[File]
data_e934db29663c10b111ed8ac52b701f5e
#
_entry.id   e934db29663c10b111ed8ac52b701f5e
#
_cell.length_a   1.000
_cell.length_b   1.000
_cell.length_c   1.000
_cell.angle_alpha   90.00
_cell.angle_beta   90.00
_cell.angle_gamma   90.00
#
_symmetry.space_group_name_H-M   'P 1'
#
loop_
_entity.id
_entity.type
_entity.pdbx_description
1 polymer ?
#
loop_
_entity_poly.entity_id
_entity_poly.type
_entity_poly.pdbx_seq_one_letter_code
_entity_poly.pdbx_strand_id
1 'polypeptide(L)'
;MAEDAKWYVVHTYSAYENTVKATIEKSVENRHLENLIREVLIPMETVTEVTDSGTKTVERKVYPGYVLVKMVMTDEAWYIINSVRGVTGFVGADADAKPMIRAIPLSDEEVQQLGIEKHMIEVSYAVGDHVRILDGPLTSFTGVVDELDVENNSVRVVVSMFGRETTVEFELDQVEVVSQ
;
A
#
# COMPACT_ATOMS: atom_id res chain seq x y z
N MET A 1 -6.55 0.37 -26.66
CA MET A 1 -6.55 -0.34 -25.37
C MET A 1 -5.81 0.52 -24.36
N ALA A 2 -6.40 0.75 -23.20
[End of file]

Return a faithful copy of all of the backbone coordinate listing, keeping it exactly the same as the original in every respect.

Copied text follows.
data_e934db29663c10b111ed8ac52b701f5e
#
_entry.id   e934db29663c10b111ed8ac52b701f5e
#
_cell.length_a   1.000
_cell.length_b   1.000
_cell.length_c   1.000
_cell.angle_alpha   90.00
_cell.angle_beta   90.00
_cell.angle_gamma   90.00
#
_symmetry.space_group_name_H-M   'P 1'
#
loop_
_entity.id
_entity.type
_entity.pdbx_description
1 polymer ?
#
loop_
_entity_poly.entity_id
_entity_poly.type
_entity_poly.pdbx_seq_one_letter_code
_entity_poly.pdbx_strand_id
1 'polypeptide(L)'
;MAEDAKWYVVHTYSAYENTVKATIEKSVENRHLENLIREVLIPMETVTEVTDSGTKTVERKVYPGYVLVKMVMTDEAWYIINSVRGVTGFVGADADAKPMIRAIPLSDEEVQQLGIEKHMIEVSYAVGDHVRILDGPLTSFTGVVDELDVENNSVRVVVSMFGRETTVEFELDQVEVVSQ
;
A
#
# COMPACT_ATOMS: atom_id res chain seq x y z
N MET A 1 -6.55 0.37 -26.66
CA MET A 1 -6.55 -0.34 -25.37
C MET A 1 -5.81 0.52 -24.36
N ALA A 2 -6.40 0.75 -23.20